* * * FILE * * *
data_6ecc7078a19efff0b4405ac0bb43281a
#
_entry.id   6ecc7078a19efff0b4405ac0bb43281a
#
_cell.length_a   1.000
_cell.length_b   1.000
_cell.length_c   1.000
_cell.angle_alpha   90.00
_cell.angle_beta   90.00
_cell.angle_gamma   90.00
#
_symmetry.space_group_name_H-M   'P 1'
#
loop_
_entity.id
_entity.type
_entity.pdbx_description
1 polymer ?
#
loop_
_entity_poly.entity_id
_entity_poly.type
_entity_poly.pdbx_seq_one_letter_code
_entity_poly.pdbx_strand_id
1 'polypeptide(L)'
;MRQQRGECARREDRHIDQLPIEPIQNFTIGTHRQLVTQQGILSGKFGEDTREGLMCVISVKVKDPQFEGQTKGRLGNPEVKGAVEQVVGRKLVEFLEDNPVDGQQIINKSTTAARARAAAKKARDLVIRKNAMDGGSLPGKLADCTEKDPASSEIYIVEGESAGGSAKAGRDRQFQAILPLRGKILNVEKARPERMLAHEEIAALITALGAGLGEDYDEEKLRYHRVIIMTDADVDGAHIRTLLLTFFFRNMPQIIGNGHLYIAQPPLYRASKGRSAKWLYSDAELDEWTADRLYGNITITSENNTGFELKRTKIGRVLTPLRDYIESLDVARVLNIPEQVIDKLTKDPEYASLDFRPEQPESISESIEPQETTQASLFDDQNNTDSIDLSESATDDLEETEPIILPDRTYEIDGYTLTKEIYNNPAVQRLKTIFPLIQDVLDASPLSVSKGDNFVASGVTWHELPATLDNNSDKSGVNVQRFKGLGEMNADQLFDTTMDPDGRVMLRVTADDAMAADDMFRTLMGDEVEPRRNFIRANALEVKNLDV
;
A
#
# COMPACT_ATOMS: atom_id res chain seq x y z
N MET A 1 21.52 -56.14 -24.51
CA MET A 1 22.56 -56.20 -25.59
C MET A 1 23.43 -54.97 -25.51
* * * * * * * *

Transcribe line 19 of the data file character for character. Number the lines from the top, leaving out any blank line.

#